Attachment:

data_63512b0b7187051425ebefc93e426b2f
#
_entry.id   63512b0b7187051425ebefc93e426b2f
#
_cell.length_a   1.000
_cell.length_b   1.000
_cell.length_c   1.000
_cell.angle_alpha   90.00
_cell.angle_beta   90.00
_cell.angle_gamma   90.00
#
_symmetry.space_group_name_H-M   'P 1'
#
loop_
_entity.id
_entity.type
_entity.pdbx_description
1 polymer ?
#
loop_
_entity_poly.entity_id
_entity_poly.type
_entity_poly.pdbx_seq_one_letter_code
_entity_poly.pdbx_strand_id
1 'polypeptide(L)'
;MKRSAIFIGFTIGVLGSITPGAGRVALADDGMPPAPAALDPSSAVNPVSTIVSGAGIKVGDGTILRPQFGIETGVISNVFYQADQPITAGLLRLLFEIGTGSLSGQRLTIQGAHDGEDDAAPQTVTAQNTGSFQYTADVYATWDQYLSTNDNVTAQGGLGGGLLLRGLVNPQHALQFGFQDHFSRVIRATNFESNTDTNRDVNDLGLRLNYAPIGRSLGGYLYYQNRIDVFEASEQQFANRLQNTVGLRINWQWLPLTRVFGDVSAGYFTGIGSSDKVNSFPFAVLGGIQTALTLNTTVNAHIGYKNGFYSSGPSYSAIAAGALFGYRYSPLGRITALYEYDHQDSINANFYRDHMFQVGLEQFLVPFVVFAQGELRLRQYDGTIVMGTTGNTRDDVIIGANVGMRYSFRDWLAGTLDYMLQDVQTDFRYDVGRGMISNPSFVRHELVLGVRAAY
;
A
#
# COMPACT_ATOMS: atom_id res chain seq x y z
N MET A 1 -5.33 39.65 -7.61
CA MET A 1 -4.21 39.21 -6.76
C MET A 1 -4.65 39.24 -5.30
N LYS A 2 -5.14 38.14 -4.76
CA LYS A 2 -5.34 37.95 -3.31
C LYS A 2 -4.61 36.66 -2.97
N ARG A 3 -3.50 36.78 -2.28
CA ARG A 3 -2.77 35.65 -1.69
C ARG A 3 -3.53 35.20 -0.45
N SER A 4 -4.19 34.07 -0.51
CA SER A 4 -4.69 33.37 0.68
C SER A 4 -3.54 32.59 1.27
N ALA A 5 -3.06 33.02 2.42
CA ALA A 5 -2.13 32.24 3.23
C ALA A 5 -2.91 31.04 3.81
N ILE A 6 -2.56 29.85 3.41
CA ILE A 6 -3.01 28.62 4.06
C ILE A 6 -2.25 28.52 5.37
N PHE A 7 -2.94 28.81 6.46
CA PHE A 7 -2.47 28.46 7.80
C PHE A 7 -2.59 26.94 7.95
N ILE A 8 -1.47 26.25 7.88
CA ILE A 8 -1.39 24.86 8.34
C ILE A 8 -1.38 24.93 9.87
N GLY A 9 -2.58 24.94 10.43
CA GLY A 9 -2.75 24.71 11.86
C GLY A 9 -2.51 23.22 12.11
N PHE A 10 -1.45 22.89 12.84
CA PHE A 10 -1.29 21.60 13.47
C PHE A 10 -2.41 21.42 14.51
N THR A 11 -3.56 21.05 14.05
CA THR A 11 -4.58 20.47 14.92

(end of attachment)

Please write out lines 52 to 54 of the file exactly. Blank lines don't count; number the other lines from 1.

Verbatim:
N ILE A 8 -1.47 26.25 7.88
CA ILE A 8 -1.39 24.86 8.34
C ILE A 8 -1.38 24.93 9.87